Your Customer Loyalty and Retention Strategy In A Nutshell

Having a customer loyalty and retention strategy in place is critical to every successful business. Business owners know the importance of maintaining high customer service standards and having consistent oversight of the customer experience.

Although it takes time and effort to strengthen existing customer relationships and maintain customer loyalty, it costs considerably more to attract and acquire new customer relationships. Continually taking steps to add value to your current customer base is critical to securing a long-term successful business. 

customer loyalty and retention

There many elements that contribute to a successful customer loyalty and retention strategy. For example, sales team members should be equally responsible for service, and service team members should be equally responsible for sales. Each employee should have a sales/referral goal and a service quality goal as part of their overall compensation plan. After all, a team that is in it to win it, needs to be a team that is all in - to win it together - as one amazing team. 

For example, when a customer calls or walks into your place of business needing help with a service issue, the service employee can ask probing questions that might provide clues about additional customer needs. Taking that one extra step of asking questions let's the customer know you care and it opens the door for making a referral to a sales team member who can provide additional value to the customer.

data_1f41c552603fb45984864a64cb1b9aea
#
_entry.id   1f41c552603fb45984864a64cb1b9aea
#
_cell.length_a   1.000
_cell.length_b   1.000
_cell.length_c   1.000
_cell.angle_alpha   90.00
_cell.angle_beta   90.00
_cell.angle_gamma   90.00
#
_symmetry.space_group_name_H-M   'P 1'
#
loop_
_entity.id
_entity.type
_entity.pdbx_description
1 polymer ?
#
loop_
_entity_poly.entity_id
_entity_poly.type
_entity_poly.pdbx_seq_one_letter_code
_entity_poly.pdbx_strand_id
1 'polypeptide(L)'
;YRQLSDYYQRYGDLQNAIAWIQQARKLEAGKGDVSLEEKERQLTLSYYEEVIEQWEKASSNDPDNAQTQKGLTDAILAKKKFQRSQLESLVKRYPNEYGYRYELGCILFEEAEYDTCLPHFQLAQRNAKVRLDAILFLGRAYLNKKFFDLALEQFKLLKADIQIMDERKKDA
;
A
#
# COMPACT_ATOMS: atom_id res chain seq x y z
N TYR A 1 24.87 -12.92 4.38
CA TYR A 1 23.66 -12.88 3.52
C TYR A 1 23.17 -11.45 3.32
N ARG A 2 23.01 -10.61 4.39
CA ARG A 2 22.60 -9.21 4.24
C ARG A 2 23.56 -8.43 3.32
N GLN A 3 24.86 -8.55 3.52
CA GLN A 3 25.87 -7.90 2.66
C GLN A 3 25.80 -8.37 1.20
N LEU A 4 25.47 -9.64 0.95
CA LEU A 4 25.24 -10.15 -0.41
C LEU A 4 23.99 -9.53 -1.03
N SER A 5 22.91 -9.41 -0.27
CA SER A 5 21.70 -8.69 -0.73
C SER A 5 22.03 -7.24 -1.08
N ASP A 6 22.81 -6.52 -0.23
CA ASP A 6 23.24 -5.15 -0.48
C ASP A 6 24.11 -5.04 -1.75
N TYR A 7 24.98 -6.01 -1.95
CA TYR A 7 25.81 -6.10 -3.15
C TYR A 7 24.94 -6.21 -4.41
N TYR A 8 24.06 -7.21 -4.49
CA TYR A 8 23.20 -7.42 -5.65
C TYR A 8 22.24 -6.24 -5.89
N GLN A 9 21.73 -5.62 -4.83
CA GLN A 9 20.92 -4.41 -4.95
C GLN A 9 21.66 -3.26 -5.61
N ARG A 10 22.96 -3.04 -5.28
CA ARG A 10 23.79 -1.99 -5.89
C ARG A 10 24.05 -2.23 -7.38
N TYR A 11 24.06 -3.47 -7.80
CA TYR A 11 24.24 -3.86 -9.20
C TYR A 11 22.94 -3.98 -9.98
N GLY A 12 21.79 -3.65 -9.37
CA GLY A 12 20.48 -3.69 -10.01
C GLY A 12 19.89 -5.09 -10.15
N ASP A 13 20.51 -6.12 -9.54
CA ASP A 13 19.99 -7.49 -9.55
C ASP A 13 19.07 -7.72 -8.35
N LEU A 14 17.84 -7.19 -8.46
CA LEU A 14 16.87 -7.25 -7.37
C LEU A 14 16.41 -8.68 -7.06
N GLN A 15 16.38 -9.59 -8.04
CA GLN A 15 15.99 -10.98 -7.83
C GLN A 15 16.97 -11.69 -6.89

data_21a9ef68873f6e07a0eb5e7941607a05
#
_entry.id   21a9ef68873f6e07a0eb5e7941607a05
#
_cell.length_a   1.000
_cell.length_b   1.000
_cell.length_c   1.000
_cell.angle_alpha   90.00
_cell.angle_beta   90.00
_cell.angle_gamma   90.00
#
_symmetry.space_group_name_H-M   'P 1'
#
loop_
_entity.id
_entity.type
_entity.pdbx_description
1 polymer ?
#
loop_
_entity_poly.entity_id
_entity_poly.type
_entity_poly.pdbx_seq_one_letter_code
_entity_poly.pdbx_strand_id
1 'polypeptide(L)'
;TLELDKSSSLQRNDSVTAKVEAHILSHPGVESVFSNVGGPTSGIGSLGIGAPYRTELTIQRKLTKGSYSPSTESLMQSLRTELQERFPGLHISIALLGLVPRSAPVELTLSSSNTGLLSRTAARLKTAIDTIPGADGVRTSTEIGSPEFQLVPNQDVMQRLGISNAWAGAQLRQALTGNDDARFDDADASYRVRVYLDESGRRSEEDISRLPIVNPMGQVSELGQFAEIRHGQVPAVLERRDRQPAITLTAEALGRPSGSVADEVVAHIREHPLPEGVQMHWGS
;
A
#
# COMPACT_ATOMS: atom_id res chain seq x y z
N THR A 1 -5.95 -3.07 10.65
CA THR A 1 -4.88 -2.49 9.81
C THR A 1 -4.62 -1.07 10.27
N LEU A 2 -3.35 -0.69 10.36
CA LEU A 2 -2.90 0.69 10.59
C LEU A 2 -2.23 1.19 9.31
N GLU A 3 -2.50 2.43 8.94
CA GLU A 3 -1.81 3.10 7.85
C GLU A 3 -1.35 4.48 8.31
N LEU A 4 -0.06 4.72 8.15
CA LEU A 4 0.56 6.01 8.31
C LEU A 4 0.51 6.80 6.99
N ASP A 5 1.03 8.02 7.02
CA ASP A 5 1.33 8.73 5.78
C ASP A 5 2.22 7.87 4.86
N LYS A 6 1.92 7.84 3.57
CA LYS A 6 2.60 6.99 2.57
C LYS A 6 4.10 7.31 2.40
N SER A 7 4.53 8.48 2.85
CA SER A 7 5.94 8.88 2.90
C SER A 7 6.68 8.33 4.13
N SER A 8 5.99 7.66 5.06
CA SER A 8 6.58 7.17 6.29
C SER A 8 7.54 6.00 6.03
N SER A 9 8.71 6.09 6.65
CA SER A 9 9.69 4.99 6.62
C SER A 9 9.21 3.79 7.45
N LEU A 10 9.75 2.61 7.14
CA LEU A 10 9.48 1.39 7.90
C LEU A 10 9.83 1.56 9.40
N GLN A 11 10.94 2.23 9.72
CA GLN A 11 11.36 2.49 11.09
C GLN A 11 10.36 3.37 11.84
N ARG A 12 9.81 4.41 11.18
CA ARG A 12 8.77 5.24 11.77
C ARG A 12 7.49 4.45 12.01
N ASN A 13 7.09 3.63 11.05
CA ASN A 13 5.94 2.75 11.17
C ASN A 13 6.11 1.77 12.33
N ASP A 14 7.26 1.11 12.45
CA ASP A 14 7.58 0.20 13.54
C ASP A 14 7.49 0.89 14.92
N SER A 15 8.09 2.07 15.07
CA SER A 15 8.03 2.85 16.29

Sales team members also have to be expert service providers. For example, if the customer let's a sales team member know about a service issue they are having, the salesperson needs to take ownership by getting the appropriate service associate involved to assist the customer, and then follow up to ensure the customer was satisfied with the service that was provided and to ask if there is any additional issues the customer needs assistance with.  

Another important aspect of a successful customer loyalty and retention strategy is customer segmentation. Not all customers are alike and they don't all have the same needs, so it's critical that you deliver the level of service that meets or exceeds the expectations of that specific group. For example, you may have customers that you consider to be of higher value due to their level of purchasing power, influence in your community, or overall demographics. This group might require a bit more attention or hand holding that another group of customers.

"The easiest and most powerful way to increase customer loyalty is really very simple. Make your customers happy."

- Kevin Stirtz

To be clear, in all cases, the goal is to exceed customer expectations. However, you may need to invest more time and attention for one customer segment compared to another. Segmentation comes down to knowing who your customer is; what their needs and priorities are, and clearly understanding what is required to exceed their customer service expectations. 

Investing in systems and technology to streamline the customer service experience is also important to a successful customer loyalty and retention strategy. More than ever before in history technology is rapidly changing and improving. Maintaining and upgrading systems is crucial to remain competitive, support the growth of the business, and ensure consistencies in achieving customer service standards.